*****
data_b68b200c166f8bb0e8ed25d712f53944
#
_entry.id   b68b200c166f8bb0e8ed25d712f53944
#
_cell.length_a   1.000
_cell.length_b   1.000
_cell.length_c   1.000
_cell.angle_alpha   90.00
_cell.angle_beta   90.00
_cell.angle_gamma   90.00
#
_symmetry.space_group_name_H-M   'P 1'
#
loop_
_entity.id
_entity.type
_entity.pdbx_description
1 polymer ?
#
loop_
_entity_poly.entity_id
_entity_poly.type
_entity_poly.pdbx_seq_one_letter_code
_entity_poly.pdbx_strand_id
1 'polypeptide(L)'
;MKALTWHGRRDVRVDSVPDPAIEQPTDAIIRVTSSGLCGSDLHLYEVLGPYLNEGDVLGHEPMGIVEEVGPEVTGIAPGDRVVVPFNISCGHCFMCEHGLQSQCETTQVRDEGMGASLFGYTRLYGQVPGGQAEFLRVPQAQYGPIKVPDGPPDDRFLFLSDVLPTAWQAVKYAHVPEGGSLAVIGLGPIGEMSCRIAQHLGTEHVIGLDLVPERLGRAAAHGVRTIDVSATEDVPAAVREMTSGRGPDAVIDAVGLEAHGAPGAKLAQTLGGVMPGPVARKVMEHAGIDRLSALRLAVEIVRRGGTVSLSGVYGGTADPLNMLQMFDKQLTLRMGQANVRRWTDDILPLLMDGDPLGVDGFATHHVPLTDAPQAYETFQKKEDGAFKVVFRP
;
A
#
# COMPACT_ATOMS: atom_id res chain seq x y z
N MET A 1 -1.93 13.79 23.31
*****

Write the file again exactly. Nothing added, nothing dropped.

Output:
data_b68b200c166f8bb0e8ed25d712f53944
#
_entry.id   b68b200c166f8bb0e8ed25d712f53944
#
_cell.length_a   1.000
_cell.length_b   1.000
_cell.length_c   1.000
_cell.angle_alpha   90.00
_cell.angle_beta   90.00
_cell.angle_gamma   90.00
#
_symmetry.space_group_name_H-M   'P 1'
#
loop_
_entity.id
_entity.type
_entity.pdbx_description
1 polymer ?
#
loop_
_entity_poly.entity_id
_entity_poly.type
_entity_poly.pdbx_seq_one_letter_code
_entity_poly.pdbx_strand_id
1 'polypeptide(L)'
;MKALTWHGRRDVRVDSVPDPAIEQPTDAIIRVTSSGLCGSDLHLYEVLGPYLNEGDVLGHEPMGIVEEVGPEVTGIAPGDRVVVPFNISCGHCFMCEHGLQSQCETTQVRDEGMGASLFGYTRLYGQVPGGQAEFLRVPQAQYGPIKVPDGPPDDRFLFLSDVLPTAWQAVKYAHVPEGGSLAVIGLGPIGEMSCRIAQHLGTEHVIGLDLVPERLGRAAAHGVRTIDVSATEDVPAAVREMTSGRGPDAVIDAVGLEAHGAPGAKLAQTLGGVMPGPVARKVMEHAGIDRLSALRLAVEIVRRGGTVSLSGVYGGTADPLNMLQMFDKQLTLRMGQANVRRWTDDILPLLMDGDPLGVDGFATHHVPLTDAPQAYETFQKKEDGAFKVVFRP
;
A
#
# COMPACT_ATOMS: atom_id res chain seq x y z
N MET A 1 -1.93 13.79 23.31